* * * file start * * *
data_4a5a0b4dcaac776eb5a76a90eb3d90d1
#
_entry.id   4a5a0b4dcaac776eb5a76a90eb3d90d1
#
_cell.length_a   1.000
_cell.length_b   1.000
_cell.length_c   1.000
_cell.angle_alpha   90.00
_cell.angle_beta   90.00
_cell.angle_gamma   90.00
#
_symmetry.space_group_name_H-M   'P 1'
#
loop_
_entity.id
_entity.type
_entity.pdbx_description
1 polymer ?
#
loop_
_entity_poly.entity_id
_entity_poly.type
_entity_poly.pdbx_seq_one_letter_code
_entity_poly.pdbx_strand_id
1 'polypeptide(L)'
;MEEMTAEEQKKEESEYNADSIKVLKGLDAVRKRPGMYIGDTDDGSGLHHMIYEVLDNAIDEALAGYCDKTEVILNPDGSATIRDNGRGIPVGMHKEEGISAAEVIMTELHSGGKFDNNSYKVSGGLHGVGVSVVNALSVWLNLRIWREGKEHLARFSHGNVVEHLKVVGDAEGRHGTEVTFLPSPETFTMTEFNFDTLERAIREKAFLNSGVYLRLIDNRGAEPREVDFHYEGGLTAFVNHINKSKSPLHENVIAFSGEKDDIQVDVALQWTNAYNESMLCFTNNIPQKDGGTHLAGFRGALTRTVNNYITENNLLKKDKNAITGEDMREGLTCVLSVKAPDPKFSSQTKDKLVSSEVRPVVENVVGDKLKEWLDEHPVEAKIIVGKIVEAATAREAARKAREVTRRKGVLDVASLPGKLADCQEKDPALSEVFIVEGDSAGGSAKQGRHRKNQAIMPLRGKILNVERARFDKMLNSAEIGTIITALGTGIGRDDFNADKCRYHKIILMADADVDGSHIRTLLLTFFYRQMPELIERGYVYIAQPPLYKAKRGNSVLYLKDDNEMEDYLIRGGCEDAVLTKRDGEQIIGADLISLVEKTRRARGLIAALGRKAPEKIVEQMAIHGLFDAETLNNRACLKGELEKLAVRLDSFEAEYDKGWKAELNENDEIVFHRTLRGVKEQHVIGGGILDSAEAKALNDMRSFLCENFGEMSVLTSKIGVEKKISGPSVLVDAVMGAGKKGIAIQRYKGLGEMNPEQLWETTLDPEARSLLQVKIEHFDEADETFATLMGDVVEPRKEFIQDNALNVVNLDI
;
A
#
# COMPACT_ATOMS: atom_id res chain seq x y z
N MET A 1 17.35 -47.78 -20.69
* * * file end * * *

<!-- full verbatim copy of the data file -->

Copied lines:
data_4a5a0b4dcaac776eb5a76a90eb3d90d1
#
_entry.id   4a5a0b4dcaac776eb5a76a90eb3d90d1
#
_cell.length_a   1.000
_cell.length_b   1.000
_cell.length_c   1.000
_cell.angle_alpha   90.00
_cell.angle_beta   90.00
_cell.angle_gamma   90.00
#
_symmetry.space_group_name_H-M   'P 1'
#
loop_
_entity.id
_entity.type
_entity.pdbx_description
1 polymer ?
#
loop_
_entity_poly.entity_id
_entity_poly.type
_entity_poly.pdbx_seq_one_letter_code
_entity_poly.pdbx_strand_id
1 'polypeptide(L)'
;MEEMTAEEQKKEESEYNADSIKVLKGLDAVRKRPGMYIGDTDDGSGLHHMIYEVLDNAIDEALAGYCDKTEVILNPDGSATIRDNGRGIPVGMHKEEGISAAEVIMTELHSGGKFDNNSYKVSGGLHGVGVSVVNALSVWLNLRIWREGKEHLARFSHGNVVEHLKVVGDAEGRHGTEVTFLPSPETFTMTEFNFDTLERAIREKAFLNSGVYLRLIDNRGAEPREVDFHYEGGLTAFVNHINKSKSPLHENVIAFSGEKDDIQVDVALQWTNAYNESMLCFTNNIPQKDGGTHLAGFRGALTRTVNNYITENNLLKKDKNAITGEDMREGLTCVLSVKAPDPKFSSQTKDKLVSSEVRPVVENVVGDKLKEWLDEHPVEAKIIVGKIVEAATAREAARKAREVTRRKGVLDVASLPGKLADCQEKDPALSEVFIVEGDSAGGSAKQGRHRKNQAIMPLRGKILNVERARFDKMLNSAEIGTIITALGTGIGRDDFNADKCRYHKIILMADADVDGSHIRTLLLTFFYRQMPELIERGYVYIAQPPLYKAKRGNSVLYLKDDNEMEDYLIRGGCEDAVLTKRDGEQIIGADLISLVEKTRRARGLIAALGRKAPEKIVEQMAIHGLFDAETLNNRACLKGELEKLAVRLDSFEAEYDKGWKAELNENDEIVFHRTLRGVKEQHVIGGGILDSAEAKALNDMRSFLCENFGEMSVLTSKIGVEKKISGPSVLVDAVMGAGKKGIAIQRYKGLGEMNPEQLWETTLDPEARSLLQVKIEHFDEADETFATLMGDVVEPRKEFIQDNALNVVNLDI
;
A
#
# COMPACT_ATOMS: atom_id res chain seq x y z
N MET A 1 17.35 -47.78 -20.69